What Is Brainspotting, and How Can It Help You?
What Is Brainspotting?
Addiction science continues to expand progressive treatment options that move beyond symptoms and into the root causes of a person’s substance use disorder (SUD) and alcohol use disorder (AUD). One top therapeutic technique is brainspotting, and it shows a lot of promise for addiction recovery.
Trauma, the Brain, & Addiction
Amanda L. Giordano is an associate professor and author with the University of Georgia. In an article for Psychology Today, she writes, “Trauma and chronic stress can lead to a dysregulated stress system, which may make individuals more vulnerable to addictive behaviors.” And later in the article, “Trauma can lead to depersonalization and numbness, which may make individuals more vulnerable to addictive behaviors.”
There’s no way to predict exactly how someone will handle trauma. There are too many variables. But Giordano states that many people often develop a condition called dysregulation, which compromises metabolic, physiological, or psychological processes. This dissociation is another reason why they might turn to drugs or alcohol.
In a recent interview, traumatologist and Seabrook CEO Gina Marchando spoke about the connection between trauma and addiction. “Human beings aren’t meant to be traumatized and abused,” she said. “Our defense mechanisms, such as suppression via substances, are an attempt to cope with what never was supposed to happen.”
People who experience childhood abuse, natural and man-made disasters, PTSD, and sexual abuse often have problems with complex emotions, negative influences, traumatic memories and triggers, and other issues. After an inciting event, the brain becomes “wired for danger,” according to BrainFacts—a process that occurs whether someone is a child or an adult with trauma history.
By using brainspotting, treatment professionals can help someone with SUD or AUD reprogram neural pathways associated with trauma.
How Does Brainspotting Work?
According to David Grand, the psychotherapist, writer, and lecturer who developed brainspotting, the technique “works by identifying, processing, and releasing core neurophysiological sources of emotional/body pain, trauma, dissociation, and a variety of other challenging symptoms.”
In order to anticipate danger after trauma, an individual’s brain develops particular paths related to inciting events. Unfortunately, this becomes an endless loop, often prompting triggers hard to control. To help veer off these paths onto new ones, trained therapists use brainspotting—frequently in tandem with cognitive behavioral therapy—to help clients learn self-scanning and “activate, locate, and process the sources of trauma and distress in the body.”
Grand states that a “brain spot” is “the eye position which is related to the energetic/emotional activation of a traumatic/emotionally charged issue within the brain, most likely in the amygdala, the hippocampus, or the orbitofrontal cortex of the limbic system. Located by eye position, paired with externally-observed and internally-experienced reflexive responses, a brainspot is actually a physiological subsystem holding emotional experience in memory form.”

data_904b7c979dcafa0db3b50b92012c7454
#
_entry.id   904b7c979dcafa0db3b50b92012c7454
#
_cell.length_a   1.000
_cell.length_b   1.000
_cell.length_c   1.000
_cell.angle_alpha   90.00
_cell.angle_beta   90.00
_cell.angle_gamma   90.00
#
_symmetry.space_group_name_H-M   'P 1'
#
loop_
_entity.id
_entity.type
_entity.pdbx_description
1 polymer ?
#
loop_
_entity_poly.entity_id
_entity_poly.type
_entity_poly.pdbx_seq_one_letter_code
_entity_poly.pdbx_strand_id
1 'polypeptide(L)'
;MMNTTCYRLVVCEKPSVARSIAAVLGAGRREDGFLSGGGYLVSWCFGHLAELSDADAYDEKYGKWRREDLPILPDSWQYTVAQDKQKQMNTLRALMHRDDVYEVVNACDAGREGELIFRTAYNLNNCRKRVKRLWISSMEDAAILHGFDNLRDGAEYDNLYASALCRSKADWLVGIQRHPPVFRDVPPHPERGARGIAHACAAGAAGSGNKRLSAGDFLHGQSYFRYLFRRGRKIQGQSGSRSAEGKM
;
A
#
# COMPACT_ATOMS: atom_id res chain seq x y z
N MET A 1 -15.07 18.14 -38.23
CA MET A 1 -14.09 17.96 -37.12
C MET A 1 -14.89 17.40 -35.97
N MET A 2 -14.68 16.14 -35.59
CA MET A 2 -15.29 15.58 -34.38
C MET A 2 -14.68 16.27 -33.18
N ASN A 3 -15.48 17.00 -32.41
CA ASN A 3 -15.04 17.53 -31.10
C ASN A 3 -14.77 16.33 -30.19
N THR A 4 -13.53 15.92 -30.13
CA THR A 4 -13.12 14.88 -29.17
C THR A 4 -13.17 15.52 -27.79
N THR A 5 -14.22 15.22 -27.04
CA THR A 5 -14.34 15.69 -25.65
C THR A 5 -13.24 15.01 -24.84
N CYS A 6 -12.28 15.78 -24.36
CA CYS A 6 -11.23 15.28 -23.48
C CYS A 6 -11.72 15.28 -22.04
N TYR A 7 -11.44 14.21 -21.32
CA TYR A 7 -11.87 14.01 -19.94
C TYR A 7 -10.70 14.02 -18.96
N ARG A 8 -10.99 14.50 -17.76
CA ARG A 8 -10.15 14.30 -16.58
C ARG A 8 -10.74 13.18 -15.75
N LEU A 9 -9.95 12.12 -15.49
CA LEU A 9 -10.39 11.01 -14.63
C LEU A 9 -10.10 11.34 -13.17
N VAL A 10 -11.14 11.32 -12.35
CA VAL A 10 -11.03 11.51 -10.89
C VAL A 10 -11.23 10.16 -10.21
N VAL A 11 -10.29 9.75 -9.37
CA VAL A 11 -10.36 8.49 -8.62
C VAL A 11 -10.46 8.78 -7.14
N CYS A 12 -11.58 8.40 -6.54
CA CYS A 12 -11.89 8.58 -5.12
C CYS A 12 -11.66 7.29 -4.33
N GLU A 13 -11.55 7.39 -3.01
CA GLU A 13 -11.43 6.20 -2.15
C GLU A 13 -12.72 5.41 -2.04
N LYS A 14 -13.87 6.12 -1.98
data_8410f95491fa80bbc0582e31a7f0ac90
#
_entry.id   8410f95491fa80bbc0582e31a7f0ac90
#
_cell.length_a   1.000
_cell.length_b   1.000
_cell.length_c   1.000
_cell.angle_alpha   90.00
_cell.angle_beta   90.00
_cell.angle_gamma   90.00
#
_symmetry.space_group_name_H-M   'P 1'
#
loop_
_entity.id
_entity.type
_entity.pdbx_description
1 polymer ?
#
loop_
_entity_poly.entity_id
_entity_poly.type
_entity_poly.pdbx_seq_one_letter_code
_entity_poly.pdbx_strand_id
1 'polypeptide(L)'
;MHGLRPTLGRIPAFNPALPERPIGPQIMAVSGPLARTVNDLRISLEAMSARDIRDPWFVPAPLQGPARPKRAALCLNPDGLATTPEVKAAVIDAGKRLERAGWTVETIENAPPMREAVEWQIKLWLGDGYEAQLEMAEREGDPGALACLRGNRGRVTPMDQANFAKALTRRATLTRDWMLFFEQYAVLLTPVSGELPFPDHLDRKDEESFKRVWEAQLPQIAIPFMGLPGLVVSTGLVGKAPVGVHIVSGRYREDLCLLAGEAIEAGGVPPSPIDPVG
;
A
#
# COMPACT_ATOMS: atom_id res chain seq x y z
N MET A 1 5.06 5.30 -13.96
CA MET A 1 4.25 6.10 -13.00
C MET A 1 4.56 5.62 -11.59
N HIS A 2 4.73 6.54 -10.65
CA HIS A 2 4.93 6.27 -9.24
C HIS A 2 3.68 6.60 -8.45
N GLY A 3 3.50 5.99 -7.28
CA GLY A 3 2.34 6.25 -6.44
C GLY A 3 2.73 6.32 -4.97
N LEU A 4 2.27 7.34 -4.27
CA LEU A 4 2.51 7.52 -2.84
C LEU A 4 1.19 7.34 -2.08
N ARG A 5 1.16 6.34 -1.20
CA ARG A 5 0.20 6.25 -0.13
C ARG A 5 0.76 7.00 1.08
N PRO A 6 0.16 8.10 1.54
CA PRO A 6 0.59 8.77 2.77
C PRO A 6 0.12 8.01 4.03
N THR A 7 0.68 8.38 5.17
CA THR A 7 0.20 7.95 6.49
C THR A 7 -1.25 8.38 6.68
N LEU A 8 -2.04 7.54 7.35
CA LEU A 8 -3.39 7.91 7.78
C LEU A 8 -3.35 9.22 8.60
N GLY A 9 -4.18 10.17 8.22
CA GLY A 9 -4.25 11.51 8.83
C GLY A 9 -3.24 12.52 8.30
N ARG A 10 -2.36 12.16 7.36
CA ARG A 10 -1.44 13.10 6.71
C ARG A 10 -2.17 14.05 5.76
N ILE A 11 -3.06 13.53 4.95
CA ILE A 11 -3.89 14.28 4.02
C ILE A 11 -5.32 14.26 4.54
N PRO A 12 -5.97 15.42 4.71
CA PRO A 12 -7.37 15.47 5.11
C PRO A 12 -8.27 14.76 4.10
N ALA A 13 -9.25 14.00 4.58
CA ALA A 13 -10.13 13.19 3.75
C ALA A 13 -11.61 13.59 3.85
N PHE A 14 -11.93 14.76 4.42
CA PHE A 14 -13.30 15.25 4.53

So instead of following the same endless loop, brainspotting uses eye-focusing to help therapists and individuals reprogram neural responses. Going into these deeper areas of the brain uncovers feelings, memories, and thoughts and creates a path of healing.
Here’s a brainspotting session example:
- A client is asked to locate a visual “spot” that either reduces over-arousal of an experience or increases the “felt sense” of it.
- Then, using a combination of body sensations and dual focus, the individual processes the reaction.
- After arousing/processing sensations related to an event a few times, therapists and clients discuss new methods of perceiving them.
Brainspotting is a similar holistic therapeutic technique to EMDR (Eye Movement Desensitization and Reprocessing), which activates components of a disturbing life event or traumatic memory with alternating bilateral or dual attention stimulation, In fact, Grand developed brainspotting treatment after working with clients using EMDR. He details the connection of the two processes in his books. Brainspotting: The Revolutionary New Therapy for Rapid and Effective Change and Emotional Healing at Warp Speed: The Power of EMDR.
Are You Ready for Better?
There are many foundational aspects to addiction recovery, such as 12-Step programs and individual and group counseling. However, when it comes to deep healing, partnering science with holistic care based on an individual’s specific life experiences proves to be a much more effective treatment process that leads to lasting wellness.
At Seabrook, our board-certified professionals believe in a whole-health approach to substance abuse treatment. Each person comes to us with a variety of needs. It’s our responsibility to understand and address who they are as humans first, and design quality of care based on that. Techniques such as EMDR, brainspotting, yoga, acupuncture, drumming, and music therapy are just a few of the holistic therapies we use in tandem with medical treatment to ensure you or your loved one build a better future. Talk to a member of our admissions staff today to learn how we can help you.